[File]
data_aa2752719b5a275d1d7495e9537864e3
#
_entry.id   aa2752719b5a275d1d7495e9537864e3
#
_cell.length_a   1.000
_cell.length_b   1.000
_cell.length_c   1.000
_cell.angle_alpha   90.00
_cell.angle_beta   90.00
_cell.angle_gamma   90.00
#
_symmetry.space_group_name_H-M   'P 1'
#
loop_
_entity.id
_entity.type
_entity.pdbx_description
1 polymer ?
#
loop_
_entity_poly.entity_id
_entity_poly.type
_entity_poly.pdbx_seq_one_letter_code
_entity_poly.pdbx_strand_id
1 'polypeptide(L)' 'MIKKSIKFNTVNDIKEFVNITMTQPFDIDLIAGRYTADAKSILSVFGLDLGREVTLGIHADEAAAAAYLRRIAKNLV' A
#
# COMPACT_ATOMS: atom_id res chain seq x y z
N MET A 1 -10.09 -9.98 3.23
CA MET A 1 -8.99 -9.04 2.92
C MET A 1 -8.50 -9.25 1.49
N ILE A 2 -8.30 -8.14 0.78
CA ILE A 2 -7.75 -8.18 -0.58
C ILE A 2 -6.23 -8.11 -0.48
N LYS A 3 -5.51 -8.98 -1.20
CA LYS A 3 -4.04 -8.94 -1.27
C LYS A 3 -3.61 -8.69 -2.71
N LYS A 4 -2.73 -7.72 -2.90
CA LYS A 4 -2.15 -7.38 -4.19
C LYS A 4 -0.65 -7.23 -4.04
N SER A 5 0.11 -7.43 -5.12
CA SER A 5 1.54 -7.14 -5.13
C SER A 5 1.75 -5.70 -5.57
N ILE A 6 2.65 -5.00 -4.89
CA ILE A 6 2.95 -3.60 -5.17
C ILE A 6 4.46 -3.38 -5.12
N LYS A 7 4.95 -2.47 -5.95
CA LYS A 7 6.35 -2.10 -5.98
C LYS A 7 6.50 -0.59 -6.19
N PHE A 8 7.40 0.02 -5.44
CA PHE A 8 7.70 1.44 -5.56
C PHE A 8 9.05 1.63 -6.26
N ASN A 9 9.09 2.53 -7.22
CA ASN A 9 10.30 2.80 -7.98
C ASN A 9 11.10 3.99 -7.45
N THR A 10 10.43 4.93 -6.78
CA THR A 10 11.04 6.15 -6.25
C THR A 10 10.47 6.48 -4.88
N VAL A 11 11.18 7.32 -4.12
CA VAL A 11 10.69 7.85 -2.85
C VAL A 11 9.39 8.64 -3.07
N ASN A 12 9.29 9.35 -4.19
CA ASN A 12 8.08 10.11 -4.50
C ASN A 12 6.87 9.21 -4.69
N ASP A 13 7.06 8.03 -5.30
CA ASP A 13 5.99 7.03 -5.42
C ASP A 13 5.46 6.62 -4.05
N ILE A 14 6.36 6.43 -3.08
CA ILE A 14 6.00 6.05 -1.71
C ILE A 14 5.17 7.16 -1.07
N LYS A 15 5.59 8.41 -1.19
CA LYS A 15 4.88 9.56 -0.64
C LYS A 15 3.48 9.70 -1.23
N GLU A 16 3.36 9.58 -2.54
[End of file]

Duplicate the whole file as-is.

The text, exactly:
data_aa2752719b5a275d1d7495e9537864e3
#
_entry.id   aa2752719b5a275d1d7495e9537864e3
#
_cell.length_a   1.000
_cell.length_b   1.000
_cell.length_c   1.000
_cell.angle_alpha   90.00
_cell.angle_beta   90.00
_cell.angle_gamma   90.00
#
_symmetry.space_group_name_H-M   'P 1'
#
loop_
_entity.id
_entity.type
_entity.pdbx_description
1 polymer ?
#
loop_
_entity_poly.entity_id
_entity_poly.type
_entity_poly.pdbx_seq_one_letter_code
_entity_poly.pdbx_strand_id
1 'polypeptide(L)' 'MIKKSIKFNTVNDIKEFVNITMTQPFDIDLIAGRYTADAKSILSVFGLDLGREVTLGIHADEAAAAAYLRRIAKNLV' A
#
# COMPACT_ATOMS: atom_id res chain seq x y z
N MET A 1 -10.09 -9.98 3.23
CA MET A 1 -8.99 -9.04 2.92
C MET A 1 -8.50 -9.25 1.49
N ILE A 2 -8.30 -8.14 0.78
CA ILE A 2 -7.75 -8.18 -0.58
C ILE A 2 -6.23 -8.11 -0.48
N LYS A 3 -5.51 -8.98 -1.20
CA LYS A 3 -4.04 -8.94 -1.27
C LYS A 3 -3.61 -8.69 -2.71
N LYS A 4 -2.73 -7.72 -2.90
CA LYS A 4 -2.15 -7.38 -4.19
C LYS A 4 -0.65 -7.23 -4.04
N SER A 5 0.11 -7.43 -5.12
CA SER A 5 1.54 -7.14 -5.13
C SER A 5 1.75 -5.70 -5.57
N ILE A 6 2.65 -5.00 -4.89
CA ILE A 6 2.95 -3.60 -5.17
C ILE A 6 4.46 -3.38 -5.12
N LYS A 7 4.95 -2.47 -5.95
CA LYS A 7 6.35 -2.10 -5.98
C LYS A 7 6.50 -0.59 -6.19
N PHE A 8 7.40 0.02 -5.44
CA PHE A 8 7.70 1.44 -5.56
C PHE A 8 9.05 1.63 -6.26
N ASN A 9 9.09 2.53 -7.22
CA ASN A 9 10.30 2.80 -7.98
C ASN A 9 11.10 3.99 -7.45
N THR A 10 10.43 4.93 -6.78
CA THR A 10 11.04 6.15 -6.25
C THR A 10 10.47 6.48 -4.88
N VAL A 11 11.18 7.32 -4.12
CA VAL A 11 10.69 7.85 -2.85
C VAL A 11 9.39 8.64 -3.07
N ASN A 12 9.29 9.35 -4.19
CA ASN A 12 8.08 10.11 -4.50
C ASN A 12 6.87 9.21 -4.69
N ASP A 13 7.06 8.03 -5.30
CA ASP A 13 5.99 7.03 -5.42
C ASP A 13 5.46 6.62 -4.05
N ILE A 14 6.36 6.43 -3.08
CA ILE A 14 6.00 6.05 -1.71
C ILE A 14 5.17 7.16 -1.07
N LYS A 15 5.59 8.41 -1.19
CA LYS A 15 4.88 9.56 -0.64
C LYS A 15 3.48 9.70 -1.23
N GLU A 16 3.36 9.58 -2.54